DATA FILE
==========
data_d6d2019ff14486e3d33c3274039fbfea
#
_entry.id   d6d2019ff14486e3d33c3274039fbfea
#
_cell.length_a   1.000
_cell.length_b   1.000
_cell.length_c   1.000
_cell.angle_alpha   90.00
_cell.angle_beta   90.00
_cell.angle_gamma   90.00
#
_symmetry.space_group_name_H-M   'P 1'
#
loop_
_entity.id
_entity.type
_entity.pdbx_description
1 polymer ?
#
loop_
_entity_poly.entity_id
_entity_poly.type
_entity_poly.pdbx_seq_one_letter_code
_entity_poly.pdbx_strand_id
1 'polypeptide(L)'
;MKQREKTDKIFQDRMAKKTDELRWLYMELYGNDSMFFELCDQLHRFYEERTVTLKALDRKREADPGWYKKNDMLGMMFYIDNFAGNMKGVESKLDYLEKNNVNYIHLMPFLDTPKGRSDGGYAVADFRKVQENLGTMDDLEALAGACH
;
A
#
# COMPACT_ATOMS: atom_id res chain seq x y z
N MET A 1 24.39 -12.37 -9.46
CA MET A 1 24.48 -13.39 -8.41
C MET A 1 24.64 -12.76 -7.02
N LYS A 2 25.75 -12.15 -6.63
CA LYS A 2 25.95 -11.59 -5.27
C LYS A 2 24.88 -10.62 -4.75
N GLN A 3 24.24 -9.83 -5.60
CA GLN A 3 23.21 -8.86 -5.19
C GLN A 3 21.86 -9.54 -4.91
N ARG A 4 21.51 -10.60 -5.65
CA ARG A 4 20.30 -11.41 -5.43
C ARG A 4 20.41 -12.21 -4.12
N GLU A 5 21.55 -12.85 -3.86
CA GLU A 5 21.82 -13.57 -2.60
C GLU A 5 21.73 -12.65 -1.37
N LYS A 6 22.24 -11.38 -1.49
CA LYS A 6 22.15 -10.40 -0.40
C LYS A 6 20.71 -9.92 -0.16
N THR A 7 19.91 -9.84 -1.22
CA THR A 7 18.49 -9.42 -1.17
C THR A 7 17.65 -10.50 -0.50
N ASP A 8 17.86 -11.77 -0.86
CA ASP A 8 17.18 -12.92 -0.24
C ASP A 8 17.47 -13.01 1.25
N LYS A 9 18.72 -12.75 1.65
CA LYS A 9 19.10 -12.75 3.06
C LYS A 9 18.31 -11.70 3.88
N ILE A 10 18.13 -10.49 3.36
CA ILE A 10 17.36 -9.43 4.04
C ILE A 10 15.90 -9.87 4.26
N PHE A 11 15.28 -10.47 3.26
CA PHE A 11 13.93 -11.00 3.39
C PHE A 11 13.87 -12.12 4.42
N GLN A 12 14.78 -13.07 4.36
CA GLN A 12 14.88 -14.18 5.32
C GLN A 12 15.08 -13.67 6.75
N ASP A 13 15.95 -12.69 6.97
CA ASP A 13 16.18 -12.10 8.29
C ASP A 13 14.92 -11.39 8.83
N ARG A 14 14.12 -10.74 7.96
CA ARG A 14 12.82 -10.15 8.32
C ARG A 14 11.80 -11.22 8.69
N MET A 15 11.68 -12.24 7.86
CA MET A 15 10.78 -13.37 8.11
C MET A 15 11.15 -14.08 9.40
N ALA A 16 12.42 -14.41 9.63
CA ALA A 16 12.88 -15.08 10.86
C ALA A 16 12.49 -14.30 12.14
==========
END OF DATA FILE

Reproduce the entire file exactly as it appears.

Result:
data_d6d2019ff14486e3d33c3274039fbfea
#
_entry.id   d6d2019ff14486e3d33c3274039fbfea
#
_cell.length_a   1.000
_cell.length_b   1.000
_cell.length_c   1.000
_cell.angle_alpha   90.00
_cell.angle_beta   90.00
_cell.angle_gamma   90.00
#
_symmetry.space_group_name_H-M   'P 1'
#
loop_
_entity.id
_entity.type
_entity.pdbx_description
1 polymer ?
#
loop_
_entity_poly.entity_id
_entity_poly.type
_entity_poly.pdbx_seq_one_letter_code
_entity_poly.pdbx_strand_id
1 'polypeptide(L)'
;MKQREKTDKIFQDRMAKKTDELRWLYMELYGNDSMFFELCDQLHRFYEERTVTLKALDRKREADPGWYKKNDMLGMMFYIDNFAGNMKGVESKLDYLEKNNVNYIHLMPFLDTPKGRSDGGYAVADFRKVQENLGTMDDLEALAGACH
;
A
#
# COMPACT_ATOMS: atom_id res chain seq x y z
N MET A 1 24.39 -12.37 -9.46
CA MET A 1 24.48 -13.39 -8.41
C MET A 1 24.64 -12.76 -7.02
N LYS A 2 25.75 -12.15 -6.63
CA LYS A 2 25.95 -11.59 -5.27
C LYS A 2 24.88 -10.62 -4.75
N GLN A 3 24.24 -9.83 -5.60
CA GLN A 3 23.21 -8.86 -5.19
C GLN A 3 21.86 -9.54 -4.91
N ARG A 4 21.51 -10.60 -5.65
CA ARG A 4 20.30 -11.41 -5.43
C ARG A 4 20.41 -12.21 -4.12
N GLU A 5 21.55 -12.85 -3.86
CA GLU A 5 21.82 -13.57 -2.60
C GLU A 5 21.73 -12.65 -1.37
N LYS A 6 22.24 -11.38 -1.49
CA LYS A 6 22.15 -10.40 -0.40
C LYS A 6 20.71 -9.92 -0.16
N THR A 7 19.91 -9.84 -1.22
CA THR A 7 18.49 -9.42 -1.17
C THR A 7 17.65 -10.50 -0.50
N ASP A 8 17.86 -11.77 -0.86
CA ASP A 8 17.18 -12.92 -0.24
C ASP A 8 17.47 -13.01 1.25
N LYS A 9 18.72 -12.75 1.65
CA LYS A 9 19.10 -12.75 3.06
C LYS A 9 18.31 -11.70 3.88
N ILE A 10 18.13 -10.49 3.36
CA ILE A 10 17.36 -9.43 4.04
C ILE A 10 15.90 -9.87 4.26
N PHE A 11 15.28 -10.47 3.26
CA PHE A 11 13.93 -11.00 3.39
C PHE A 11 13.87 -12.12 4.42
N GLN A 12 14.78 -13.07 4.36
CA GLN A 12 14.88 -14.18 5.32
C GLN A 12 15.08 -13.67 6.75
N ASP A 13 15.95 -12.69 6.97
CA ASP A 13 16.18 -12.10 8.29
C ASP A 13 14.92 -11.39 8.83
N ARG A 14 14.12 -10.74 7.96
CA ARG A 14 12.82 -10.15 8.32
C ARG A 14 11.80 -11.22 8.69
N MET A 15 11.68 -12.24 7.86
CA MET A 15 10.78 -13.37 8.11
C MET A 15 11.15 -14.08 9.40
N ALA A 16 12.42 -14.41 9.63
CA ALA A 16 12.88 -15.08 10.86
C ALA A 16 12.49 -14.30 12.14